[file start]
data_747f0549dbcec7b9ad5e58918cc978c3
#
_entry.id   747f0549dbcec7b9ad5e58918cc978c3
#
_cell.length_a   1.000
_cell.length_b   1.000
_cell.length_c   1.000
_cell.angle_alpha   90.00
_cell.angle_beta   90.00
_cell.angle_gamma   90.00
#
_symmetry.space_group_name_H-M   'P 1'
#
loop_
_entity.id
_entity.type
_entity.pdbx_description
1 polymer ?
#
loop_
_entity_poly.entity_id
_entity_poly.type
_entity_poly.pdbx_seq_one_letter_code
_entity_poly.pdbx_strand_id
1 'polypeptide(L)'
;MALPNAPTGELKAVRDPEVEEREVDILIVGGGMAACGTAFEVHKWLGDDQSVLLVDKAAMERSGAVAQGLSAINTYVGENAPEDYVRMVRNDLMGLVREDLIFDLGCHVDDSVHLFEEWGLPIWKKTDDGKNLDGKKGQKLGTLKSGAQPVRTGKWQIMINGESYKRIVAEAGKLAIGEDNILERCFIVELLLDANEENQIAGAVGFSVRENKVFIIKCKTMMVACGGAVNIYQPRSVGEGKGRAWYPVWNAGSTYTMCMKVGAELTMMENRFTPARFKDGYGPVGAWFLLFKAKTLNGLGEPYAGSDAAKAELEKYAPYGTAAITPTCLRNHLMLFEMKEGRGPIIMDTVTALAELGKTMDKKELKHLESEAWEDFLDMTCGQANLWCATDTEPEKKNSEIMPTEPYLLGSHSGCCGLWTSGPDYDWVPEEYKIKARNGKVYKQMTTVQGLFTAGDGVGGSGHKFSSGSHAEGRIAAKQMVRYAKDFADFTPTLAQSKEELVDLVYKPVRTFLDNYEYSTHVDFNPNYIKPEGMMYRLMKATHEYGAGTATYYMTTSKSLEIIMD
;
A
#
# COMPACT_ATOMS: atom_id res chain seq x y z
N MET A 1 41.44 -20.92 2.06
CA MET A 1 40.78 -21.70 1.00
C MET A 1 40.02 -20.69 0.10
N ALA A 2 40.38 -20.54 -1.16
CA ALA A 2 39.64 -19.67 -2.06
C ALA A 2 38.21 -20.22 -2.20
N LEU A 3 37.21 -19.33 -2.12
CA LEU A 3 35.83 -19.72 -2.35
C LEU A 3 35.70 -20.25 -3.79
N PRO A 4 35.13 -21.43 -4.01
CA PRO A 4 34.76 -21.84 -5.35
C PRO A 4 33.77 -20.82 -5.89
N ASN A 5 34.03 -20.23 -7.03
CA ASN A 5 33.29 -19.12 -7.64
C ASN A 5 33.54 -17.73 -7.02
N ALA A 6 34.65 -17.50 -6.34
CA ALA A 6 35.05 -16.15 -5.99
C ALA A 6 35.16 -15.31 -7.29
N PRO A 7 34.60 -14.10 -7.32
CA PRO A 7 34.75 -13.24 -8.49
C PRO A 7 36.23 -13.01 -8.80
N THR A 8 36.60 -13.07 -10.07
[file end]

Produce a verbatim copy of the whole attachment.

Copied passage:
data_747f0549dbcec7b9ad5e58918cc978c3
#
_entry.id   747f0549dbcec7b9ad5e58918cc978c3
#
_cell.length_a   1.000
_cell.length_b   1.000
_cell.length_c   1.000
_cell.angle_alpha   90.00
_cell.angle_beta   90.00
_cell.angle_gamma   90.00
#
_symmetry.space_group_name_H-M   'P 1'
#
loop_
_entity.id
_entity.type
_entity.pdbx_description
1 polymer ?
#
loop_
_entity_poly.entity_id
_entity_poly.type
_entity_poly.pdbx_seq_one_letter_code
_entity_poly.pdbx_strand_id
1 'polypeptide(L)'
;MALPNAPTGELKAVRDPEVEEREVDILIVGGGMAACGTAFEVHKWLGDDQSVLLVDKAAMERSGAVAQGLSAINTYVGENAPEDYVRMVRNDLMGLVREDLIFDLGCHVDDSVHLFEEWGLPIWKKTDDGKNLDGKKGQKLGTLKSGAQPVRTGKWQIMINGESYKRIVAEAGKLAIGEDNILERCFIVELLLDANEENQIAGAVGFSVRENKVFIIKCKTMMVACGGAVNIYQPRSVGEGKGRAWYPVWNAGSTYTMCMKVGAELTMMENRFTPARFKDGYGPVGAWFLLFKAKTLNGLGEPYAGSDAAKAELEKYAPYGTAAITPTCLRNHLMLFEMKEGRGPIIMDTVTALAELGKTMDKKELKHLESEAWEDFLDMTCGQANLWCATDTEPEKKNSEIMPTEPYLLGSHSGCCGLWTSGPDYDWVPEEYKIKARNGKVYKQMTTVQGLFTAGDGVGGSGHKFSSGSHAEGRIAAKQMVRYAKDFADFTPTLAQSKEELVDLVYKPVRTFLDNYEYSTHVDFNPNYIKPEGMMYRLMKATHEYGAGTATYYMTTSKSLEIIMD
;
A
#
# COMPACT_ATOMS: atom_id res chain seq x y z
N MET A 1 41.44 -20.92 2.06
CA MET A 1 40.78 -21.70 1.00
C MET A 1 40.02 -20.69 0.10
N ALA A 2 40.38 -20.54 -1.16
CA ALA A 2 39.64 -19.67 -2.06
C ALA A 2 38.21 -20.22 -2.20
N LEU A 3 37.21 -19.33 -2.12
CA LEU A 3 35.83 -19.72 -2.35
C LEU A 3 35.70 -20.25 -3.79
N PRO A 4 35.13 -21.43 -4.01
CA PRO A 4 34.76 -21.84 -5.35
C PRO A 4 33.77 -20.82 -5.89
N ASN A 5 34.03 -20.23 -7.03
CA ASN A 5 33.29 -19.12 -7.64
C ASN A 5 33.54 -17.73 -7.02
N ALA A 6 34.65 -17.50 -6.34
CA ALA A 6 35.05 -16.15 -5.99
C ALA A 6 35.16 -15.31 -7.29
N PRO A 7 34.60 -14.10 -7.32
CA PRO A 7 34.75 -13.24 -8.49
C PRO A 7 36.23 -13.01 -8.80
N THR A 8 36.60 -13.07 -10.07